Susac syndrome

(redirected from Susac's syndrome)
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Susac syndrome

(soo'sak?)
[John O. Susac, U.S. neurologist, 1941–2012]
A rare vascular disease characterized by acute encephalopathy, branched retinal artery occlusion, and sensorineural hearing loss. It typically afflicts teenage girls.
Synonym: retinocochleocerebral vasculopathy
Medical Dictionary, © 2009 Farlex and Partners
References in periodicals archive ?
Susac's Syndrome. Susac's syndrome (SS) is a rare immune disease characterized by encephalopathy, branch retinal artery occlusion, and SNHL [98].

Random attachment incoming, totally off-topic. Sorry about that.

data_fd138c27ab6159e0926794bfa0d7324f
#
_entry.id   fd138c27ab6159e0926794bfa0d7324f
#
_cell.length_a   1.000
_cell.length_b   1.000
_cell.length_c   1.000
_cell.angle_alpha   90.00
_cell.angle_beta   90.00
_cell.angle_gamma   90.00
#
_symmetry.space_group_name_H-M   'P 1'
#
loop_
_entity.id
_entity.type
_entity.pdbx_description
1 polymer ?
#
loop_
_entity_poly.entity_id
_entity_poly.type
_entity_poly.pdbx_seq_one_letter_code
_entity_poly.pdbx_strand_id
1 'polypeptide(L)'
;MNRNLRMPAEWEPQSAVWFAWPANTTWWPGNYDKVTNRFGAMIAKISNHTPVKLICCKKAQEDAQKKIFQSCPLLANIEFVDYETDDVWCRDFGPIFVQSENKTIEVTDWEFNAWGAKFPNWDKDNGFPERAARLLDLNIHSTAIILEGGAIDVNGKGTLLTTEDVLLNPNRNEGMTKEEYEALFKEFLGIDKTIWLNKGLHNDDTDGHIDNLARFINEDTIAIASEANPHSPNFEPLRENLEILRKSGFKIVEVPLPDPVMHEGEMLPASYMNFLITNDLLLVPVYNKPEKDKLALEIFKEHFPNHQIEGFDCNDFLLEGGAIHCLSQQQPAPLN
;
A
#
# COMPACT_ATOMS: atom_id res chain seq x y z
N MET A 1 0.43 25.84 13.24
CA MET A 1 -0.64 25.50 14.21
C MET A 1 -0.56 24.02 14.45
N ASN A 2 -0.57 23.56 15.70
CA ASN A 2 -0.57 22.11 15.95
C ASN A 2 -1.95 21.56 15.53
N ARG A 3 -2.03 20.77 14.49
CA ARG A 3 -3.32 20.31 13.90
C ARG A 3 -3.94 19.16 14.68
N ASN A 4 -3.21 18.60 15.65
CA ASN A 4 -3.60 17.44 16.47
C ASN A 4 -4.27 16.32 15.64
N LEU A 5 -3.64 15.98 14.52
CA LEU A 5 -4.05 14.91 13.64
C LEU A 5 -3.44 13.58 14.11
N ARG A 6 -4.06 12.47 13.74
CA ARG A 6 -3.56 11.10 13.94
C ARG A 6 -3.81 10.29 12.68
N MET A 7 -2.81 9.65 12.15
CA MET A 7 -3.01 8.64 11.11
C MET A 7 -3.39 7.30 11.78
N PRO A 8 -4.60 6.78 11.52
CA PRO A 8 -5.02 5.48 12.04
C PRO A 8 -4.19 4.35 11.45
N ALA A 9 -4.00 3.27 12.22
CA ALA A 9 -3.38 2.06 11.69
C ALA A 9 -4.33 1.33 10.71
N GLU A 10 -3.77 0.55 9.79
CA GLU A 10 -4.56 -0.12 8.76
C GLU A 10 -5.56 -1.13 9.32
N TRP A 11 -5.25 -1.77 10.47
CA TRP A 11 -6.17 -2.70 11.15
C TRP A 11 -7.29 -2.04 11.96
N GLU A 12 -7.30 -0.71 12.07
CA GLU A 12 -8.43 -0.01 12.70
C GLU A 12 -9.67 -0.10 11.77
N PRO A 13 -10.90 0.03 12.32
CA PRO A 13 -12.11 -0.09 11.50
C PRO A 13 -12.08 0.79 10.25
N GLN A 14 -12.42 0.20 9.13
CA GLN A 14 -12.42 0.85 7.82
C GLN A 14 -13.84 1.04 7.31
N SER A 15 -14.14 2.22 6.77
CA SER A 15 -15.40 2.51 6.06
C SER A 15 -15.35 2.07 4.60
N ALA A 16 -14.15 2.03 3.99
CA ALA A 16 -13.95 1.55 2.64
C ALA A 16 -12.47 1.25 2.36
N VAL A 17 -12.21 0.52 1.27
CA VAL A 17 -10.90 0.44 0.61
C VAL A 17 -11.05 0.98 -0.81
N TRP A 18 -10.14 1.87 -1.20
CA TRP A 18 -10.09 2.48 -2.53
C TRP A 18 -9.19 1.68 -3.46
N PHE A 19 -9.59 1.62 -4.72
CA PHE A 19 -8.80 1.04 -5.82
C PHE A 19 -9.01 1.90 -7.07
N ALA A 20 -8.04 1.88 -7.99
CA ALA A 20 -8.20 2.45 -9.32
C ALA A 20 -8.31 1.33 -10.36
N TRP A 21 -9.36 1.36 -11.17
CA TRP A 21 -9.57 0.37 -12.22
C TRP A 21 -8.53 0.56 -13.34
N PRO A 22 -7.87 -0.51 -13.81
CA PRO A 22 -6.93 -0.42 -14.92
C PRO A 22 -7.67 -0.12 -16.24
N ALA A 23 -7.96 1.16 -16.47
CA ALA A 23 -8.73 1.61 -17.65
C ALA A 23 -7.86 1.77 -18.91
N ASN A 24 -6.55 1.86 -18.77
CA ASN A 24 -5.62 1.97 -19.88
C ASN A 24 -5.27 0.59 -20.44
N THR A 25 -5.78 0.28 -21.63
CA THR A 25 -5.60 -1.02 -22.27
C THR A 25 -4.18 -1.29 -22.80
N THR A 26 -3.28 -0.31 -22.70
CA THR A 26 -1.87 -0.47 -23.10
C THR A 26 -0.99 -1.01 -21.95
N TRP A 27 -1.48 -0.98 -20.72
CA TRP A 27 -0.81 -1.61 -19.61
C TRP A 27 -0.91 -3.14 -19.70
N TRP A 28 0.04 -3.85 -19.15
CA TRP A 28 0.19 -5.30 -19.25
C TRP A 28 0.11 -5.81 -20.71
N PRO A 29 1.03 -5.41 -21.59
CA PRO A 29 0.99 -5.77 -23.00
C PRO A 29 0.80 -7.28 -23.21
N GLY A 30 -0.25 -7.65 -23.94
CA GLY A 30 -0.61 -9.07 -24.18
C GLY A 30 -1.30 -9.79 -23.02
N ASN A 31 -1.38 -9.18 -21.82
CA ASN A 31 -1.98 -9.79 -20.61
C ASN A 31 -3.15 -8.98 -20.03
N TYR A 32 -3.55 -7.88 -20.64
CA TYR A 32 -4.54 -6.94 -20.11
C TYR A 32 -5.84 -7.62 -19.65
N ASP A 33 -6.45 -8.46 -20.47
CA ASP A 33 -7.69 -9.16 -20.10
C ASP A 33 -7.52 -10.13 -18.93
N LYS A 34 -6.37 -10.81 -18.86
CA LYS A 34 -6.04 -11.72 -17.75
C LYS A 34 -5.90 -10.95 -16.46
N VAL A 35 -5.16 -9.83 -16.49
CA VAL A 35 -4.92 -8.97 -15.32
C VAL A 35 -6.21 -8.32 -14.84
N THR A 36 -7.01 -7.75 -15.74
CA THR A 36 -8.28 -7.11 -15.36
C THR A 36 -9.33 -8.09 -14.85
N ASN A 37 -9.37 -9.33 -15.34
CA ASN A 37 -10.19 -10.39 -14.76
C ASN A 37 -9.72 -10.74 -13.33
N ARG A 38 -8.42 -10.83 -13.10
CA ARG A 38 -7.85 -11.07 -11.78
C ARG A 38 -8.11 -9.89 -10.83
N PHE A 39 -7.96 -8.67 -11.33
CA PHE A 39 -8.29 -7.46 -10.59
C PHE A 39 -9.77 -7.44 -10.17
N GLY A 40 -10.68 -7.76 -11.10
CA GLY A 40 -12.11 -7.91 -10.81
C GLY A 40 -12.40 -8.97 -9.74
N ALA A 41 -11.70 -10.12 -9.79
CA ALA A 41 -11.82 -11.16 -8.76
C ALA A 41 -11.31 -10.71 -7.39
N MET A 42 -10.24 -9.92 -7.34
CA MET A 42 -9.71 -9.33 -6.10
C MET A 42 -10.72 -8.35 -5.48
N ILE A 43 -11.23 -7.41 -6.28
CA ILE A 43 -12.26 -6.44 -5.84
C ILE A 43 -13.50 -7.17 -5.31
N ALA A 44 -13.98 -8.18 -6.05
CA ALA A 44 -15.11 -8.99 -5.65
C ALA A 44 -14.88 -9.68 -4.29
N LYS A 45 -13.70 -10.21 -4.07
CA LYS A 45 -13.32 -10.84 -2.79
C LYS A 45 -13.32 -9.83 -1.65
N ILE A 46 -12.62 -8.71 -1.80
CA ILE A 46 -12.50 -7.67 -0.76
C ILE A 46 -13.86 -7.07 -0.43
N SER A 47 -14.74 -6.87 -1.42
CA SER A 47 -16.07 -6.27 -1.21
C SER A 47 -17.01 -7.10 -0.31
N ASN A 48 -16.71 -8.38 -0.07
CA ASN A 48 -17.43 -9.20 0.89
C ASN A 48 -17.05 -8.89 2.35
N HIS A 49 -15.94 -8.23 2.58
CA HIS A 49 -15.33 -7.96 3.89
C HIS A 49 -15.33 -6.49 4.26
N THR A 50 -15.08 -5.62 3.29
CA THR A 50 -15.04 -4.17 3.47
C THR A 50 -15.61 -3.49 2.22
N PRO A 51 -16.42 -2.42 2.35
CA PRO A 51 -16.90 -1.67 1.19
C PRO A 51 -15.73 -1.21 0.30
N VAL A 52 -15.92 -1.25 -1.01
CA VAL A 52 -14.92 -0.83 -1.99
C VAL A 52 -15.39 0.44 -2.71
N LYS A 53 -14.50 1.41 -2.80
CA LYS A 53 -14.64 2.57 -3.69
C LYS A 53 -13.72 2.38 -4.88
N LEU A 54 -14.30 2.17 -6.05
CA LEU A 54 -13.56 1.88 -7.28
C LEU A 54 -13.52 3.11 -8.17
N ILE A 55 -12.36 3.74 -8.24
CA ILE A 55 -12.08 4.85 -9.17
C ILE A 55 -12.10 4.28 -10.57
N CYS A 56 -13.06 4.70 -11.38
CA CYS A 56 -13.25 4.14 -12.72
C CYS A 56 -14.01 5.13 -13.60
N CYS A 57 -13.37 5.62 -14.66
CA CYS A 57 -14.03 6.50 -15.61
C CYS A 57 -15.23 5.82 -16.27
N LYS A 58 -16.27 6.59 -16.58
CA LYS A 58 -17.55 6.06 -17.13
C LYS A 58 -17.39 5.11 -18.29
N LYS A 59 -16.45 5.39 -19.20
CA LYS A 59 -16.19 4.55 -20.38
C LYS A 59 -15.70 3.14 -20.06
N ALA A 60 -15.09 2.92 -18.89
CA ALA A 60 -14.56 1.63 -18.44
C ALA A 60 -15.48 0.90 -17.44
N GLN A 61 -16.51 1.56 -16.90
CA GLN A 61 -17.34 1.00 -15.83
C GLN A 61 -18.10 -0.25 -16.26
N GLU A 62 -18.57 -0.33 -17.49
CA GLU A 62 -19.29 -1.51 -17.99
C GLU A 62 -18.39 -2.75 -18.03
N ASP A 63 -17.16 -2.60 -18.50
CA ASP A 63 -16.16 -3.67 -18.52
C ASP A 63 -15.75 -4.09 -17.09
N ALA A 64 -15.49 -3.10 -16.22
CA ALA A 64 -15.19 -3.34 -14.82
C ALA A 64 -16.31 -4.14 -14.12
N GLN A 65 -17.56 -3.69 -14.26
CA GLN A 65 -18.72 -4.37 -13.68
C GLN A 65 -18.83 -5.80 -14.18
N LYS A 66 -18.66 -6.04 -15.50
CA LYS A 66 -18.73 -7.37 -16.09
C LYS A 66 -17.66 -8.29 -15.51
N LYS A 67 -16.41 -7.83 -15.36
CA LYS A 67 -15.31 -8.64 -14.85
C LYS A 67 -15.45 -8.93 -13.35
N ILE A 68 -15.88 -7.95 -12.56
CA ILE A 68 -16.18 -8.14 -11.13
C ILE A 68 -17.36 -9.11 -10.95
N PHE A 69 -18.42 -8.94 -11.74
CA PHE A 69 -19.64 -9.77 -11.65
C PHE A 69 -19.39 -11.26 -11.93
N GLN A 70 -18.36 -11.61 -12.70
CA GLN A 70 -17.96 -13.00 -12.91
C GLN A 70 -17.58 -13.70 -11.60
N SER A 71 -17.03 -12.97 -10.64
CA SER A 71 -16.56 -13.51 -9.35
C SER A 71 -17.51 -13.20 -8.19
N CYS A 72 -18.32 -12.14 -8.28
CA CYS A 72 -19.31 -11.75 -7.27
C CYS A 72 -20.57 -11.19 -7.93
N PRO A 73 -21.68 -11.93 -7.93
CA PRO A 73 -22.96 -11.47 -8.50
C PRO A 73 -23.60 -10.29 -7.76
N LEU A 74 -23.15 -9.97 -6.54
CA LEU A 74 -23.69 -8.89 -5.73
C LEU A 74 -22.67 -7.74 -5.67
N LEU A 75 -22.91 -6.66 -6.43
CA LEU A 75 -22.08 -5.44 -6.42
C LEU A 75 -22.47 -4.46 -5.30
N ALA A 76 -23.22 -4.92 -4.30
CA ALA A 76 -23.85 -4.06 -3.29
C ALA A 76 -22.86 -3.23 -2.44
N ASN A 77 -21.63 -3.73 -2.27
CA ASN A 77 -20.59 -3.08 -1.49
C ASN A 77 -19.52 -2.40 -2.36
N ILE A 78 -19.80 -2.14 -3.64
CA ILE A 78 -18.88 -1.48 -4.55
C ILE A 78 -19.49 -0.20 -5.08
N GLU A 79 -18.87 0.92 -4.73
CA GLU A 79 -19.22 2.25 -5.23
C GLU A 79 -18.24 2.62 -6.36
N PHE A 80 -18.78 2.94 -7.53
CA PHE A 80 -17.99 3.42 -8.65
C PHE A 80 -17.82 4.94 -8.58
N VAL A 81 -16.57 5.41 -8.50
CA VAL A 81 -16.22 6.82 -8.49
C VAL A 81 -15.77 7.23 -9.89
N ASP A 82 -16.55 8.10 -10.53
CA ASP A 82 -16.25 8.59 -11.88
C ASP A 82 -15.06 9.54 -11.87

Gevatosky, 27, of Eugene has Susac's syndrome, a rare autoimmune disease that affects about one in 1 million people, according to neuro-ophthalmologist Robert Egan.
It incorporates other entities, such as familial high density lipoprotein deficiency syndromes, Sanjad-Sakati syndrome/Kenny-Caffey syndrome type 1, Loeys-Dietz syndrome, immune recovery uveitis, ectrodactyl-ectodermal dysplasia, trichothiodystrophy, PTEN (phosphatase and tensin homolog) hamartoma tumor syndrome, Susac's syndrome, autosomal dominant occult macular dystrophy, Tolosa-Hunt syndrome, KEttner tumor, caliber persistent artery, solitary circumscribed retina astrocytic proliferation, progressive transformation of germinal centers, and others.
Susac's syndrome is another micro-angiopathy that can present with WMD in adults in their 3rd to 5th decades of life.